30. 30. Cont….  Conventional Transport Indicators  Simple Sustainability Indicators  Comprehensive Sustainability Transportation Indicators
  31. 31. Conventional Transport Indicators  Roadway level of service: A higher rating is considered better  Average traffic speed: Assumes higher is better  Parking convenience and price: Increased convenience and lower price is better  Crash rates per vehicle mile: lower the better
  32. 32. Simple sustainability Indicators  Transportation fossil fuel consumption and CO2 emission: Less is better  Vehicle pollution emission: Less is better  Per capita motor vehicle mileage: Less is better  Mode split: Higher transit rider ship is better
  33. 33. Cont….  Traffic crash injury and deaths: Less is better  Transport land consumption: Less is better  Roadway aesthetic condition (People are more inclined to care for environments that they consider beautiful and meaningful)
  34. 34. Comprehensive Sustainability Transportation Indicators  Economic  Social  Environment
  35. 35. Economic  Accessibility-commuting:-Av. Commute travel time :Less is better  Accessibility-land use mix : within 30 minute travel distance of residents: More is better  Accessibility-smart growth: More is better  Transport diversity: Mode split: portion of travel made by walking, cycling, rideshare, public transit and telework: More better
  36. 36. Cont….  Affordability: Portion of household expenditures devoted to transport by 20% lowest-income households :Less is better  Facility costs: Per capita expenditures on roads, traffic services and parking facilities (Less better)  Freight efficiency: Speed and affordability of freight and commercial transport (More better)
  37. 37. Cont….  Planning: Degree to which transport institutions reflect least cost planning (More is better)
  38. 38. Social  Safety  Health and fitness  Community livability  Equity-fairness  Equity-non-drivers  Equity-disabilities  Non-motorized transport planning  Citizen involvement
  39. 39. Environment  Climate change emissions  Other air pollution  Noise pollution  Water pollution  Land use impacts  Habitat protection  Resource efficiency
  40. 40. Implications of Sustainable Transportation  Transportation decision making  Automobile dependency  Transportation equity  Community livability  Land use
  41. 41. Transportation Decision Making  Decisions that more accurately reflect community values by giving people more opportunities to affect decisions  Decisions that contribute to more equitable transportation decisions by giving disadvantaged groups more involvement in decisions that affect them.  Decisions to create more public support for policies that require behaviour changes or sacrifice in a community
  42. 42. Automobile Dependency  Dedicated funding for highway facilities that encourages roadway construction  Generous parking and road capacity standards  Zoning laws and development practices that favour automobile-oriented land use patterns
  43. 43. Cont….  Unpriced roads and parking  Inexpensive automobile use since most vehicles costs are fixed  A lack of travel alternatives, including poor transit service and road conditions that are unfavourable for walking and cycling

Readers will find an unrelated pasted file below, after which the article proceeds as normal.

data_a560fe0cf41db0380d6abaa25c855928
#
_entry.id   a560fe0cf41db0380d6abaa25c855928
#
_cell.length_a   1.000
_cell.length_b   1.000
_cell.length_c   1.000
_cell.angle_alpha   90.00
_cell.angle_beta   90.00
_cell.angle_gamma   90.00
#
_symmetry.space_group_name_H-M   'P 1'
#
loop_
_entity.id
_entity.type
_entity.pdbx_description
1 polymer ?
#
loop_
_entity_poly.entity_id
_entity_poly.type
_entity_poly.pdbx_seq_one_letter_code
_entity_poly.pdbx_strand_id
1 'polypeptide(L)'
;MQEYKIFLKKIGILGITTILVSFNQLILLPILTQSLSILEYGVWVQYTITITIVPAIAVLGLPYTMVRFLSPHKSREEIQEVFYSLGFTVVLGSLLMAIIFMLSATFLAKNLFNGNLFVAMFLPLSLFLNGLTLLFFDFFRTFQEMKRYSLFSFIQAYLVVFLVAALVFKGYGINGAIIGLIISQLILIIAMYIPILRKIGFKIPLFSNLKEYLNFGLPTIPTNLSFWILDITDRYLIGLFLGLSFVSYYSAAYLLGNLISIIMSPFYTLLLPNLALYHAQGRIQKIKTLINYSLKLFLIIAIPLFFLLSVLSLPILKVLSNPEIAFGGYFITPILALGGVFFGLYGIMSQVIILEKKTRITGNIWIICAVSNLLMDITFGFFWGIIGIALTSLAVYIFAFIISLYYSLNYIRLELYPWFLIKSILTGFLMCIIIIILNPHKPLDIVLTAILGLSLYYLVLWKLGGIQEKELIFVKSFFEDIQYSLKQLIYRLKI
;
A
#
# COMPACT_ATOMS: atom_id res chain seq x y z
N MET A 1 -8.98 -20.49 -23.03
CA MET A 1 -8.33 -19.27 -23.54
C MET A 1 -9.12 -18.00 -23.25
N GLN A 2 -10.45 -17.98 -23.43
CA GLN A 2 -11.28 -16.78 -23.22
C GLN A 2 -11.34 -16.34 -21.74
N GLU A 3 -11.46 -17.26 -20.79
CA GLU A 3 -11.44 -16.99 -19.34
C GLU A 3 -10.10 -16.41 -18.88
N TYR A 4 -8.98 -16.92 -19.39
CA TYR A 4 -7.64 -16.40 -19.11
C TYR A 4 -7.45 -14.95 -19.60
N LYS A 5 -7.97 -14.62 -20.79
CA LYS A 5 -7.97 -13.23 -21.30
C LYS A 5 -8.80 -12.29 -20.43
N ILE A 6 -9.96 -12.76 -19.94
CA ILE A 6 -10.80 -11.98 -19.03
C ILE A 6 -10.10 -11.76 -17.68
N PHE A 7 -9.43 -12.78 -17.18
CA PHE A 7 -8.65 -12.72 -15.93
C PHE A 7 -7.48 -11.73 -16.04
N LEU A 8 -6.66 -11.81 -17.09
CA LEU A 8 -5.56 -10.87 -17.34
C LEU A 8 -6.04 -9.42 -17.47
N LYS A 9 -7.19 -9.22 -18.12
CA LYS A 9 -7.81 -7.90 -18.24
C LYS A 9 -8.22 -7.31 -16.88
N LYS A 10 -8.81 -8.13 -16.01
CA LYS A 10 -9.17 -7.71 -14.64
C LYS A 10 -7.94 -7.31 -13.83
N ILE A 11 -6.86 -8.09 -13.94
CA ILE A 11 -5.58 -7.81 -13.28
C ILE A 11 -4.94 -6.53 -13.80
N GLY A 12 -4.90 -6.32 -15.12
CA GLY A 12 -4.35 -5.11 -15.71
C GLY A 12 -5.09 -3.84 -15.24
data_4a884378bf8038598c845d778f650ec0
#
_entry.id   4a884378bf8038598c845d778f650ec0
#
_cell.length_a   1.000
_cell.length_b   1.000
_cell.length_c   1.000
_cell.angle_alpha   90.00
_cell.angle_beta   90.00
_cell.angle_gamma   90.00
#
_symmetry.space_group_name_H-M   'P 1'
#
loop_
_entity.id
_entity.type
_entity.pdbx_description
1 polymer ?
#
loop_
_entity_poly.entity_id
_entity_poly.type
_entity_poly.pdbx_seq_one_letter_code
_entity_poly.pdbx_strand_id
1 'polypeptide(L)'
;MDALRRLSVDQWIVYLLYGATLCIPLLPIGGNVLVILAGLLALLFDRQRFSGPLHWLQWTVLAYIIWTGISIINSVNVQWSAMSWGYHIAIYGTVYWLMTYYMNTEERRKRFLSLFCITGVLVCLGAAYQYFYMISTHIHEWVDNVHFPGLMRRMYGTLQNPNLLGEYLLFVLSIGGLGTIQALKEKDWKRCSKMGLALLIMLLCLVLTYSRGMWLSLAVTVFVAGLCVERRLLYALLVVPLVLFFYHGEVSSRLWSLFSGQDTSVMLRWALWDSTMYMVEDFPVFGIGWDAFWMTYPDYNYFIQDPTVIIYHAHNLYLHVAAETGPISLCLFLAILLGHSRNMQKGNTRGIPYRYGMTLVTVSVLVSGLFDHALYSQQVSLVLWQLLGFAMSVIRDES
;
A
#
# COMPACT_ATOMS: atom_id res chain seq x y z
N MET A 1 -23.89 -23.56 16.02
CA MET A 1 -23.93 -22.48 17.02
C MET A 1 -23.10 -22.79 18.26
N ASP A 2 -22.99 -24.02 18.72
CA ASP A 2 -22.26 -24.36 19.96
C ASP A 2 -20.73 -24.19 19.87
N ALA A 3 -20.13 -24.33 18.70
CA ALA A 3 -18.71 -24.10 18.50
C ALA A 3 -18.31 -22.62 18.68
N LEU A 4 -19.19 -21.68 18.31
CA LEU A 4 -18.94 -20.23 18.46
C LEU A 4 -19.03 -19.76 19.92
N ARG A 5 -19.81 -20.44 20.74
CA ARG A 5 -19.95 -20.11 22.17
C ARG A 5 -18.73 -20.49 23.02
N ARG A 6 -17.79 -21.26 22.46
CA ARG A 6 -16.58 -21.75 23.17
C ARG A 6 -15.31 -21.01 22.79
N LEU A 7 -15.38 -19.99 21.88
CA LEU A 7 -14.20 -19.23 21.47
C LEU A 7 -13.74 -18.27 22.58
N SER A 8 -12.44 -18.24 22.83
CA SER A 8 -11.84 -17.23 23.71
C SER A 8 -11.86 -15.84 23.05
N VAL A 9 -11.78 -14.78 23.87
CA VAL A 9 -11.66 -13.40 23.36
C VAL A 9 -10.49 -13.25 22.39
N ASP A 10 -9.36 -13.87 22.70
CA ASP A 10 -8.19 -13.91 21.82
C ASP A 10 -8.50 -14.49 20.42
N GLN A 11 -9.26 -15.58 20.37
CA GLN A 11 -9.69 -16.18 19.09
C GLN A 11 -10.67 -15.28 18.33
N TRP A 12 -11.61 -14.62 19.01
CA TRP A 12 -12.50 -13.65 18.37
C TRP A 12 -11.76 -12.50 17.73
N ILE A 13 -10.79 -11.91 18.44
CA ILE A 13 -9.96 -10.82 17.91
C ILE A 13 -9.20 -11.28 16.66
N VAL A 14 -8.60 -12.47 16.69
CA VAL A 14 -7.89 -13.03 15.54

44. 44. Transportation Equity • Horizontal equity implies that externalities of transportation should be reduced except where they are specifically justified. • This includes reducing pollution emissions and accident risk from motor vehicle use, or compensating those who bear such external costs.
  45. 45. Cont….  Horizontal equity also implies that user’s should get what they pay for and pay for what they get.  That could involve more road and parking fees, more accurate insurance pricing and other pricing reforms
  46. 46. Cont…. • Vertical equity implies that access options should improve for people who are economically, socially and physically disadvantaged. • This can include improved transit, ridesharing, cycling and walking conditions and discounted prices for disadvantaged people.
  47. 47. Community Livability  Local environmental quality  Quality of community interactions  Community cohesion  Ability of community to satisfy the basic needs of residents
  48. 48. Land Use  low density development,  Hierarchical street pattern,  Generous road and parking supply  Automobile oriented site design tends to increase automobile dependency leading to high levels of per capita motor vehicle mileage  Reduction in the quality of travel alternatives (transit, walking and cycling).
  49. 49. Cont….  Higher density land use patterns that accommodate alternative modes  Cities with higher density neighborhoods developed around passenger rail transit systems are most sustainable model for urban areas.
  50. 50. Can Transit Ensure Sustainability?  Increased transit use is associated with overall sustainability.  Key to increased transit use and transportation sustainability is urban population density (Activity density - population and jobs).
  51. 51. Cont….  Increased density is associated with:  Less ownership and use of automobiles  Less road and parking facilities  High transit use.  To induce higher walking and other nonmotorized trips (Contributing to sustainability)
  52. 52. Cont….  Issue is then how can we arrest the progression of low urban sprawl?  General response to congestion is to invest in highways.  investment policies should be redirected from highways to mass transit.
  53. 53. Transit oriented developments (TOD),  Key to reversing the current trend of bondless sprawl and dying cities  urban growth would be accommodated : Development of compact, pedestrian-scale communities centered on transit stations Linked with one another by a regional transit system  Transit systems could become the critical elements in metropolitan planning and design.  Traffic and the demand for travel can be controlled by deliberate guiding land use.
  54. 54. Cont….  Transit’s viability depends on urban density  Essential to pursue a combination of efforts to achieve sustainable transportation system.  Mere improving the level of services only will not make much difference unless these initiatives are supported by other factors: 6. Policies which encourages mixed land uses and higher population densities 7. That internalizes the societal costs of private modes of transportation and urban sprawl
  55. 55. Role of Technology Innovation  Emerging information and communication technologies can play an important role in improving transit levels of service  Debatable whether the expected benefit in terms of increased ridership would be justified for the cost of implementing these technologies
  56. 56. Cont….  Particularly relevant for the cities in most developing countries where cost becomes the determining factor in implementation of these technologies.  Innovative and cost effective approach shall be encouraged to make transit more attractive.  Rapid bus transit (busways) of Curitiba (Brazil) is one such example.
  57. 57. Thank you